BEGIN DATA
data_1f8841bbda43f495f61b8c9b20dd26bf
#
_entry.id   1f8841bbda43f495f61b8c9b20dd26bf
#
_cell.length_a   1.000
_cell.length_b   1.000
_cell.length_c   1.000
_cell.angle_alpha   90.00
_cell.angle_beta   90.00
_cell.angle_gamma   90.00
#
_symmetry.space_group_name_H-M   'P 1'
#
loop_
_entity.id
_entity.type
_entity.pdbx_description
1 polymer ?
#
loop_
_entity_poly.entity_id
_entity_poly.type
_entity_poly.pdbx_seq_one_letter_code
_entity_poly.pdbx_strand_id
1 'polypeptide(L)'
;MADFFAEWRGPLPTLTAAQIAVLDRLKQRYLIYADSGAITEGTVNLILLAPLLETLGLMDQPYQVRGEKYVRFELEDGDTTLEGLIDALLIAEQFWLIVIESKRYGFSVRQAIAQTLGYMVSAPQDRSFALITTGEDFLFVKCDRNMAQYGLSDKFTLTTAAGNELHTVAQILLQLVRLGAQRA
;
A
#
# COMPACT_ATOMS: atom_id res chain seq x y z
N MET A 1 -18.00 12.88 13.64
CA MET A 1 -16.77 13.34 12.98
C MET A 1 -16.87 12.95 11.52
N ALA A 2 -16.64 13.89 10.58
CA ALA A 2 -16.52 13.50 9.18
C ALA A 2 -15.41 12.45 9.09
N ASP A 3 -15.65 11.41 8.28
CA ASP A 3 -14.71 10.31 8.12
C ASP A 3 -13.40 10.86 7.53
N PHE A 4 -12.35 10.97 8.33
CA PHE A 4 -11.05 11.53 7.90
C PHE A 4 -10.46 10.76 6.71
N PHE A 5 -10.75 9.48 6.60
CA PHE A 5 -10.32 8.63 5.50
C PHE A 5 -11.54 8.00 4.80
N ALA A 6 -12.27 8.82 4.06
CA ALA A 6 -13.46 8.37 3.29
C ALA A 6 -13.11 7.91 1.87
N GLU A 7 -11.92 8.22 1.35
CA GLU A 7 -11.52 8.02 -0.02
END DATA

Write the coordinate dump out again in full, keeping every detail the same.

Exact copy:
data_1f8841bbda43f495f61b8c9b20dd26bf
#
_entry.id   1f8841bbda43f495f61b8c9b20dd26bf
#
_cell.length_a   1.000
_cell.length_b   1.000
_cell.length_c   1.000
_cell.angle_alpha   90.00
_cell.angle_beta   90.00
_cell.angle_gamma   90.00
#
_symmetry.space_group_name_H-M   'P 1'
#
loop_
_entity.id
_entity.type
_entity.pdbx_description
1 polymer ?
#
loop_
_entity_poly.entity_id
_entity_poly.type
_entity_poly.pdbx_seq_one_letter_code
_entity_poly.pdbx_strand_id
1 'polypeptide(L)'
;MADFFAEWRGPLPTLTAAQIAVLDRLKQRYLIYADSGAITEGTVNLILLAPLLETLGLMDQPYQVRGEKYVRFELEDGDTTLEGLIDALLIAEQFWLIVIESKRYGFSVRQAIAQTLGYMVSAPQDRSFALITTGEDFLFVKCDRNMAQYGLSDKFTLTTAAGNELHTVAQILLQLVRLGAQRA
;
A
#
# COMPACT_ATOMS: atom_id res chain seq x y z
N MET A 1 -18.00 12.88 13.64
CA MET A 1 -16.77 13.34 12.98
C MET A 1 -16.87 12.95 11.52
N ALA A 2 -16.64 13.89 10.58
CA ALA A 2 -16.52 13.50 9.18
C ALA A 2 -15.41 12.45 9.09
N ASP A 3 -15.65 11.41 8.28
CA ASP A 3 -14.71 10.31 8.12
C ASP A 3 -13.40 10.86 7.53
N PHE A 4 -12.35 10.97 8.33
CA PHE A 4 -11.05 11.53 7.90
C PHE A 4 -10.46 10.76 6.71
N PHE A 5 -10.75 9.48 6.60
CA PHE A 5 -10.32 8.63 5.50
C PHE A 5 -11.54 8.00 4.80
N ALA A 6 -12.27 8.82 4.06
CA ALA A 6 -13.46 8.37 3.29
C ALA A 6 -13.11 7.91 1.87
N GLU A 7 -11.92 8.22 1.35
CA GLU A 7 -11.52 8.02 -0.02